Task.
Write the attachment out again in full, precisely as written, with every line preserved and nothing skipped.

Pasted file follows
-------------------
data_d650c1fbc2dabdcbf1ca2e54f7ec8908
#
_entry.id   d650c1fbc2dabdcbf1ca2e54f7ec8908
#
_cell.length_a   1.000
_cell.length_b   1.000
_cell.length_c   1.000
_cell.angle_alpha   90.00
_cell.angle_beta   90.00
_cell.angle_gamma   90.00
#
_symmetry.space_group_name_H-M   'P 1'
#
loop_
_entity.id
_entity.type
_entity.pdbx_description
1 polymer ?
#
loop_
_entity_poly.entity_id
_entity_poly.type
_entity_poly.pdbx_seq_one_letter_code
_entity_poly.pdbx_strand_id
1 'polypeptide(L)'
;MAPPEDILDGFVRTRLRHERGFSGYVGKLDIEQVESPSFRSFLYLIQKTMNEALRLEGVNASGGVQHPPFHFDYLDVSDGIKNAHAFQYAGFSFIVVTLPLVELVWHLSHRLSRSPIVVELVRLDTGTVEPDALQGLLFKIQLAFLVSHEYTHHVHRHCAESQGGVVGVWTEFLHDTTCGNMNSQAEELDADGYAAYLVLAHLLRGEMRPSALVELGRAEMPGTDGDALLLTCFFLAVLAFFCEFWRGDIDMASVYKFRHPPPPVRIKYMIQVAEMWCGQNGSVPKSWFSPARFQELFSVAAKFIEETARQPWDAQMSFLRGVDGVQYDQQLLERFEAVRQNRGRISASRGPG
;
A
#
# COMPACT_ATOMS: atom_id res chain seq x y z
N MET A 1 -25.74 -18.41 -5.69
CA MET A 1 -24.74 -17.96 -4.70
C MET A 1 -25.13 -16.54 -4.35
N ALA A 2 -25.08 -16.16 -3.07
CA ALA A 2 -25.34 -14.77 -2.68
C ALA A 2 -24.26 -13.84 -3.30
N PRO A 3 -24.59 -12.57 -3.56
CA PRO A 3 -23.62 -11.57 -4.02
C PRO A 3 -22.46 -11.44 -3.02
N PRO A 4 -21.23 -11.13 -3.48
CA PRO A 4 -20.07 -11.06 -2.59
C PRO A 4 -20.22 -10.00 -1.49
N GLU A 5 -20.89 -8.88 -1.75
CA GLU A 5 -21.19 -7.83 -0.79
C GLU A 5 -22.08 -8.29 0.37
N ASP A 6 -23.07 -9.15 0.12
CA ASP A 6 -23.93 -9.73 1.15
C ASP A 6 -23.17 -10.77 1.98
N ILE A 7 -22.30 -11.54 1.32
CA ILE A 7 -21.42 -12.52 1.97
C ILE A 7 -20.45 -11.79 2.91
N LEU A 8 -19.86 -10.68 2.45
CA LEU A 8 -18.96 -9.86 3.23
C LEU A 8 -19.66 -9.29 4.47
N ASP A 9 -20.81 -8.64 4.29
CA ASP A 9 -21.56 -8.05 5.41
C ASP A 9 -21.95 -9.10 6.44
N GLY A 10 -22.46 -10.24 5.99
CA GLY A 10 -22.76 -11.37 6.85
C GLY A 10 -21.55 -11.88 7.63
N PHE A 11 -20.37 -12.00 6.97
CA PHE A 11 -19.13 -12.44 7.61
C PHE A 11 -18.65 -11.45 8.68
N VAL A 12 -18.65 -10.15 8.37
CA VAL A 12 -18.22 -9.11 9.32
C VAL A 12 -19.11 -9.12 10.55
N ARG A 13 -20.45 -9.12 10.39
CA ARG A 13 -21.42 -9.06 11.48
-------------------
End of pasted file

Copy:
data_d650c1fbc2dabdcbf1ca2e54f7ec8908
#
_entry.id   d650c1fbc2dabdcbf1ca2e54f7ec8908
#
_cell.length_a   1.000
_cell.length_b   1.000
_cell.length_c   1.000
_cell.angle_alpha   90.00
_cell.angle_beta   90.00
_cell.angle_gamma   90.00
#
_symmetry.space_group_name_H-M   'P 1'
#
loop_
_entity.id
_entity.type
_entity.pdbx_description
1 polymer ?
#
loop_
_entity_poly.entity_id
_entity_poly.type
_entity_poly.pdbx_seq_one_letter_code
_entity_poly.pdbx_strand_id
1 'polypeptide(L)'
;MAPPEDILDGFVRTRLRHERGFSGYVGKLDIEQVESPSFRSFLYLIQKTMNEALRLEGVNASGGVQHPPFHFDYLDVSDGIKNAHAFQYAGFSFIVVTLPLVELVWHLSHRLSRSPIVVELVRLDTGTVEPDALQGLLFKIQLAFLVSHEYTHHVHRHCAESQGGVVGVWTEFLHDTTCGNMNSQAEELDADGYAAYLVLAHLLRGEMRPSALVELGRAEMPGTDGDALLLTCFFLAVLAFFCEFWRGDIDMASVYKFRHPPPPVRIKYMIQVAEMWCGQNGSVPKSWFSPARFQELFSVAAKFIEETARQPWDAQMSFLRGVDGVQYDQQLLERFEAVRQNRGRISASRGPG
;
A
#
# COMPACT_ATOMS: atom_id res chain seq x y z
N MET A 1 -25.74 -18.41 -5.69
CA MET A 1 -24.74 -17.96 -4.70
C MET A 1 -25.13 -16.54 -4.35
N ALA A 2 -25.08 -16.16 -3.07
CA ALA A 2 -25.34 -14.77 -2.68
C ALA A 2 -24.26 -13.84 -3.30
N PRO A 3 -24.59 -12.57 -3.56
CA PRO A 3 -23.62 -11.57 -4.02
C PRO A 3 -22.46 -11.44 -3.02
N PRO A 4 -21.23 -11.13 -3.48
CA PRO A 4 -20.07 -11.06 -2.59
C PRO A 4 -20.22 -10.00 -1.49
N GLU A 5 -20.89 -8.88 -1.75
CA GLU A 5 -21.19 -7.83 -0.79
C GLU A 5 -22.08 -8.29 0.37
N ASP A 6 -23.07 -9.15 0.12
CA ASP A 6 -23.93 -9.73 1.15
C ASP A 6 -23.17 -10.77 1.98
N ILE A 7 -22.30 -11.54 1.32
CA ILE A 7 -21.42 -12.52 1.97
C ILE A 7 -20.45 -11.79 2.91
N LEU A 8 -19.86 -10.68 2.45
CA LEU A 8 -18.96 -9.86 3.23
C LEU A 8 -19.66 -9.29 4.47
N ASP A 9 -20.81 -8.64 4.29
CA ASP A 9 -21.56 -8.05 5.41
C ASP A 9 -21.95 -9.10 6.44
N GLY A 10 -22.46 -10.24 5.99
CA GLY A 10 -22.76 -11.37 6.85
C GLY A 10 -21.55 -11.88 7.63
N PHE A 11 -20.37 -12.00 6.97
CA PHE A 11 -19.13 -12.44 7.61
C PHE A 11 -18.65 -11.45 8.68
N VAL A 12 -18.65 -10.15 8.37
CA VAL A 12 -18.22 -9.11 9.32
C VAL A 12 -19.11 -9.12 10.55
N ARG A 13 -20.45 -9.12 10.39
CA ARG A 13 -21.42 -9.06 11.48